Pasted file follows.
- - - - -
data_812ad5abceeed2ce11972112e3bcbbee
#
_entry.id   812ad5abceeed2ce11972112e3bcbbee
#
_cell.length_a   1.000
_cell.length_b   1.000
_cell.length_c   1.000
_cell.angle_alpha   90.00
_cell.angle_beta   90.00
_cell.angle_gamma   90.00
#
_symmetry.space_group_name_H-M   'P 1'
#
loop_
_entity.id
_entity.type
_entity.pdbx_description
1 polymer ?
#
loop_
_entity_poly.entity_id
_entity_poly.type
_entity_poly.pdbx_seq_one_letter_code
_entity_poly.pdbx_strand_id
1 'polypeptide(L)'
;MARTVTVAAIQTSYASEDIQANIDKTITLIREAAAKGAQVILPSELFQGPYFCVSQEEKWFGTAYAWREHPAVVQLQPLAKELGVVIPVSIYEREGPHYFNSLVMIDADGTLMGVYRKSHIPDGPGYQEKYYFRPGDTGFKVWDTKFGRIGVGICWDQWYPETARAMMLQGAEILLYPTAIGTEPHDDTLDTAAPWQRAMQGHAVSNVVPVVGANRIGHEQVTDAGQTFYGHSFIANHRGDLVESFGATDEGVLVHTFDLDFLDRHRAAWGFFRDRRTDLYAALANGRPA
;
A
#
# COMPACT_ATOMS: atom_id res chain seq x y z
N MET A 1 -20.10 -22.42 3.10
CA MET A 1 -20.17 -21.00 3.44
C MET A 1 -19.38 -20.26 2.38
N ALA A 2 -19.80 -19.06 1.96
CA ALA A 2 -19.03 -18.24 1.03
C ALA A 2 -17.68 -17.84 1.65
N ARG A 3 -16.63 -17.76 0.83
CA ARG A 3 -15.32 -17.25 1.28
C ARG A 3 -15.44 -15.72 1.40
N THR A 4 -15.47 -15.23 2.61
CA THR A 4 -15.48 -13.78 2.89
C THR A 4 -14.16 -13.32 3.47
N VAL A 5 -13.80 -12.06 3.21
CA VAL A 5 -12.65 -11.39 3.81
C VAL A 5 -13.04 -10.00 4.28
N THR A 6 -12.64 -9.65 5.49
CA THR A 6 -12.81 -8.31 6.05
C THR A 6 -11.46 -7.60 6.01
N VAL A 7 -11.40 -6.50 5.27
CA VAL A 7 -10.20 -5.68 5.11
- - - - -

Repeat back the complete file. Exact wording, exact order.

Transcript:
data_812ad5abceeed2ce11972112e3bcbbee
#
_entry.id   812ad5abceeed2ce11972112e3bcbbee
#
_cell.length_a   1.000
_cell.length_b   1.000
_cell.length_c   1.000
_cell.angle_alpha   90.00
_cell.angle_beta   90.00
_cell.angle_gamma   90.00
#
_symmetry.space_group_name_H-M   'P 1'
#
loop_
_entity.id
_entity.type
_entity.pdbx_description
1 polymer ?
#
loop_
_entity_poly.entity_id
_entity_poly.type
_entity_poly.pdbx_seq_one_letter_code
_entity_poly.pdbx_strand_id
1 'polypeptide(L)'
;MARTVTVAAIQTSYASEDIQANIDKTITLIREAAAKGAQVILPSELFQGPYFCVSQEEKWFGTAYAWREHPAVVQLQPLAKELGVVIPVSIYEREGPHYFNSLVMIDADGTLMGVYRKSHIPDGPGYQEKYYFRPGDTGFKVWDTKFGRIGVGICWDQWYPETARAMMLQGAEILLYPTAIGTEPHDDTLDTAAPWQRAMQGHAVSNVVPVVGANRIGHEQVTDAGQTFYGHSFIANHRGDLVESFGATDEGVLVHTFDLDFLDRHRAAWGFFRDRRTDLYAALANGRPA
;
A
#
# COMPACT_ATOMS: atom_id res chain seq x y z
N MET A 1 -20.10 -22.42 3.10
CA MET A 1 -20.17 -21.00 3.44
C MET A 1 -19.38 -20.26 2.38
N ALA A 2 -19.80 -19.06 1.96
CA ALA A 2 -19.03 -18.24 1.03
C ALA A 2 -17.68 -17.84 1.65
N ARG A 3 -16.63 -17.76 0.83
CA ARG A 3 -15.32 -17.25 1.28
C ARG A 3 -15.44 -15.72 1.40
N THR A 4 -15.47 -15.23 2.61
CA THR A 4 -15.48 -13.78 2.89
C THR A 4 -14.16 -13.32 3.47
N VAL A 5 -13.80 -12.06 3.21
CA VAL A 5 -12.65 -11.39 3.81
C VAL A 5 -13.04 -10.00 4.28
N THR A 6 -12.64 -9.65 5.49
CA THR A 6 -12.81 -8.31 6.05
C THR A 6 -11.46 -7.60 6.01
N VAL A 7 -11.40 -6.50 5.27
CA VAL A 7 -10.20 -5.68 5.11